Blogging My Biology Class 20080919

Biology, Eighth Edition, by Campbell & Reece, et al.

Biology, Eighth Edition, by Campbell & Reece, et al.

My notes and thoughts from Biology 111, for Friday, September 19, 2008. The entire series can be found here.

As we took our first exam on Wednesday, September 17, there was no lecture for that day.

We took the first part of class to go over the exam results. I had left the exam feeling very good, figuring I was unsure about and may have missed two or three questions. Turns out, I missed eight.

Damn.

Out of 64 students in 3 sections, the highest score was a 91, the lowest a 29, and the median 67. I scored an 88.

Doc said not to sweat it too much, as the first exam is the one everyone does a little less well on, unfamiliar territory, etc., and he drops the lowest exam score.

I was rather surprised at about 5 of my 8 incorrect answers, thinking to myself, “What the hell were you thinking???? You know better than that!!!” I really pulled some dumb answers from out of my butt to very simple answers.

One of my incorrect answers though, was the molecular formula of maltose (two glucose molecules bonded together). Now, without thinking, I simply answered with double the formula of glucose, stupidly forgetting to subtract the water molecule from the hydrolysis synthesis that is required to form maltose from two glucose molecules (or any disaccharide from two monosaccharides).

Hence the unforgettable graphic I made subsequently. After making that animation, I will never repeat that mistake.

After going over the exam, we moved on to Chapter 6 – A Tour of the Cell.

Notes for that brief lecture are below the fold.

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Blogging My Biology Class 20080915 Lab

Biology, Eighth Edition, by Campbell & Reece, et al.

Biology, Eighth Edition, by Campbell & Reece, et al.

My notes and thoughts from Biology 111 Lab, for Monday, September 15, 2008. The entire series can be found here.

In this lab, we learned to use reagents to test for the presence of proteins, starch, and sugars, using distilled water as a negative control.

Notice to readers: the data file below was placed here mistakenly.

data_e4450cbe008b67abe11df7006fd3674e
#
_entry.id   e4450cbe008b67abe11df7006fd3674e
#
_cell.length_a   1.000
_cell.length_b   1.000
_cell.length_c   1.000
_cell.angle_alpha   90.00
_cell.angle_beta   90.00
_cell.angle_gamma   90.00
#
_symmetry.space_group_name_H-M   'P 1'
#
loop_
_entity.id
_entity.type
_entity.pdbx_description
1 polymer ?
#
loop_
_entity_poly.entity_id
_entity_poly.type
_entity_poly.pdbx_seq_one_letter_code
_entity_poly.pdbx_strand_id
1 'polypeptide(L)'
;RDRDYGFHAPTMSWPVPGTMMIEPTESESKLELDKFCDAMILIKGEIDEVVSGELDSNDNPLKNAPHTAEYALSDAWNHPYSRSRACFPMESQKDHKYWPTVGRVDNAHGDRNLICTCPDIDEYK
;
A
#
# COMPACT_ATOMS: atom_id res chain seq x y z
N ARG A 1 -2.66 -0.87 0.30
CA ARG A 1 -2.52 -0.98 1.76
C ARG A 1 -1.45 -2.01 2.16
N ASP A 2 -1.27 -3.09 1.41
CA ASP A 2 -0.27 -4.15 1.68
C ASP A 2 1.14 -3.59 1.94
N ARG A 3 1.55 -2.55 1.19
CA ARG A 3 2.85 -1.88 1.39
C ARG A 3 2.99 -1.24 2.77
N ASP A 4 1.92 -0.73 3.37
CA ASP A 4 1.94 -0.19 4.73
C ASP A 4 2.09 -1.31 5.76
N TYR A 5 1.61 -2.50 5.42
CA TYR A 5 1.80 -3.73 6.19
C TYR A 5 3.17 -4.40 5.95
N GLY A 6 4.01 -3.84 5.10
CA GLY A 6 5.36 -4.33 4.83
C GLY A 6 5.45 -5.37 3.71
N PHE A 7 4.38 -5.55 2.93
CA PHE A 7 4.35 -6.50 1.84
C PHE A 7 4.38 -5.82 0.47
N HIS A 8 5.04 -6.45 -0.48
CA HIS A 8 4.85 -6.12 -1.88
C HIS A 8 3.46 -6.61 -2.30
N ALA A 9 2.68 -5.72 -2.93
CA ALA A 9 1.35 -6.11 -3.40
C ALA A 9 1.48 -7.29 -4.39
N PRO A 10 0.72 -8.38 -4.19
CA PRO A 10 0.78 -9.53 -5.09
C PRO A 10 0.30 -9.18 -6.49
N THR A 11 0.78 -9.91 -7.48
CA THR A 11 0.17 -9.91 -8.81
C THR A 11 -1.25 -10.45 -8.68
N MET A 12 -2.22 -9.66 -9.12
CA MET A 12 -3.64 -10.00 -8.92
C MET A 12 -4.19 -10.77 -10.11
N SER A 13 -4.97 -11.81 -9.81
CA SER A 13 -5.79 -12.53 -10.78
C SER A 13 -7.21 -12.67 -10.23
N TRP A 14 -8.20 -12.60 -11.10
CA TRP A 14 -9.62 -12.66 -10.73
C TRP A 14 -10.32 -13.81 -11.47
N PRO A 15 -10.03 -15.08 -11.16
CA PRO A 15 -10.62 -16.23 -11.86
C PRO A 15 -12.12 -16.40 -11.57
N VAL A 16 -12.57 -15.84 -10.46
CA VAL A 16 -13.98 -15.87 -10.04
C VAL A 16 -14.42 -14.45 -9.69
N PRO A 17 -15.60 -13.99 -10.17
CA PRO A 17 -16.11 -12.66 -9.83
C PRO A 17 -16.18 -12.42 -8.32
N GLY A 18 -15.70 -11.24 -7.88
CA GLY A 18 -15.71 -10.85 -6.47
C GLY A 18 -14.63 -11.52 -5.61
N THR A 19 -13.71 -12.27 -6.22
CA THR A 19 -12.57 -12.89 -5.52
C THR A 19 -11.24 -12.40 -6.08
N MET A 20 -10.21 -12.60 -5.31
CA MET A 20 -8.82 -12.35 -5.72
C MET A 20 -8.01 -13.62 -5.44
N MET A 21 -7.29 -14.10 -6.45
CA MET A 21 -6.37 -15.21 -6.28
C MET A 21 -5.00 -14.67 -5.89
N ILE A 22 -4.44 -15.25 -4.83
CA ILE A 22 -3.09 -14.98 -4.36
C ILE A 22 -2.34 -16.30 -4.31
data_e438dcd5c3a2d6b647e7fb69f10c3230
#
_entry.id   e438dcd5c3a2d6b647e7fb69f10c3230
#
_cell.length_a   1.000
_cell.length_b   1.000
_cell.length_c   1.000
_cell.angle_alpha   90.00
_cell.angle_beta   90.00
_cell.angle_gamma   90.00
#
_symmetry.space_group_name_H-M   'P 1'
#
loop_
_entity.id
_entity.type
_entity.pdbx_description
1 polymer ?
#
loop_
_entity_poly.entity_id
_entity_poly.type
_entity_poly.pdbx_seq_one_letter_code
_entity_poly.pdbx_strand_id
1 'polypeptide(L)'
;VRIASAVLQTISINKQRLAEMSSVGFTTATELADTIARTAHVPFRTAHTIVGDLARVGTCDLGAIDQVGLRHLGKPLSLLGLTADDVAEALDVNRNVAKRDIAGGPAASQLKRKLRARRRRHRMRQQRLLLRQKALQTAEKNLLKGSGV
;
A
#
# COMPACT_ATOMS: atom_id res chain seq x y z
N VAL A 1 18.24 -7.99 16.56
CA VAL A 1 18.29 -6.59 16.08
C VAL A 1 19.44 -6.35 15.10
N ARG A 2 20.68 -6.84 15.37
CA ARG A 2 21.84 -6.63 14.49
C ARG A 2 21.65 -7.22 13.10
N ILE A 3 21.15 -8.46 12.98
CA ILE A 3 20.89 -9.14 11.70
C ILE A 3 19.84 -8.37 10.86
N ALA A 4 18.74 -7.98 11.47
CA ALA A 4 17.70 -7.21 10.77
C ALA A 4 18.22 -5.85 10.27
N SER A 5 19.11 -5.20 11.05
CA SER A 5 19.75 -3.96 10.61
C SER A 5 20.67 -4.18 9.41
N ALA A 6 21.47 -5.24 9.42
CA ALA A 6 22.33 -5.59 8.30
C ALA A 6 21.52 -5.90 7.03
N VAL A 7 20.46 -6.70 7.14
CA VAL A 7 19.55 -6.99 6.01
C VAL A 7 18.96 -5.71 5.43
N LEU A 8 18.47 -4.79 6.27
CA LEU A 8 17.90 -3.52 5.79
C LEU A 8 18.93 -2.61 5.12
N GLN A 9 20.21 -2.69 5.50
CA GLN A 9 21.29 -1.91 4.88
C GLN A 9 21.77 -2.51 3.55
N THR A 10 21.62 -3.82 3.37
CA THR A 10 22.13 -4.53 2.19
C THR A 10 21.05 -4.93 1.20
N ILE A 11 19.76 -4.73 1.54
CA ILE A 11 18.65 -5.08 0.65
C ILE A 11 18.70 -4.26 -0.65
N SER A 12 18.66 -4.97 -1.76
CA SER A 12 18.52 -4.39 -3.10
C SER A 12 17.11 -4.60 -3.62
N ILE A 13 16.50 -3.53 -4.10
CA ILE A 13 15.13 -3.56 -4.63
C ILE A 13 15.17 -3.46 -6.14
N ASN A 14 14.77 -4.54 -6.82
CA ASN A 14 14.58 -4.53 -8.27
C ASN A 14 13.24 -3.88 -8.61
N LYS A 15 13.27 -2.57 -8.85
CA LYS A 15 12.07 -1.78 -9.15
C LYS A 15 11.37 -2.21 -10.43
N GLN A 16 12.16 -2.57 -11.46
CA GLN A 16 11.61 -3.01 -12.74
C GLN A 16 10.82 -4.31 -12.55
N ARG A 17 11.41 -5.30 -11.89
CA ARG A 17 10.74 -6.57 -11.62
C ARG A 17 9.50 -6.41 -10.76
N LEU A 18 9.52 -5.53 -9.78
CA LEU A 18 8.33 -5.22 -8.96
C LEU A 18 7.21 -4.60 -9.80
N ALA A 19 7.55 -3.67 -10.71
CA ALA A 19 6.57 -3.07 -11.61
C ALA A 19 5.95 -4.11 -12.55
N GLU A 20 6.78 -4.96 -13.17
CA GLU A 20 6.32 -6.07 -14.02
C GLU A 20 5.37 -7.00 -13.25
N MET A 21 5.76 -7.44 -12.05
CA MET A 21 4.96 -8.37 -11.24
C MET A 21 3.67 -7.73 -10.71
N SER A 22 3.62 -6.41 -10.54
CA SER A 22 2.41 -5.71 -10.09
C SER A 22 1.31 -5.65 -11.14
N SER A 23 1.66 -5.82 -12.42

Since distilled water should be straight H2O and nothing else, each time we did a test, we could see what the reagent did in solution without the presence of whatever it was we were testing for.

We worked in groups, and our group consisted of four students.

A. In the first experiment, we tested for the presence of proteins with Biuret reagent, a highly corrosive blue/purply substance. Our Lab Manual and Doc each warned us about its potential hazards, safety precautions, and what to do if we got it on our skin.

We marked four test tubes at the 1 cm level.

1) Test tube 1 we filled to the mark with distilled water. We then added about 5 drops of Biuret reagent. The water turned light blue. This was our negative control to which we could compare the other tubes when the Biuret reagent was added.

Lab continues, below the fold.

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Blogging My Biology Class 20080915

Biology, Eighth Edition, by Campbell & Reece, et al.

Biology, Eighth Edition, by Campbell & Reece, et al.

My notes and thoughts from Biology 111, for Monday, September 15, 2008. The entire series can be found here.

The class started with a reminder that the next class period (Wednesday the 17th) would be our first exam.

Then there was a short review of Hydrocarbons generally, and carbohydrates specifically, just to get us back to the place where we had left off.

We picked up this lecture with our discussion of Lipids.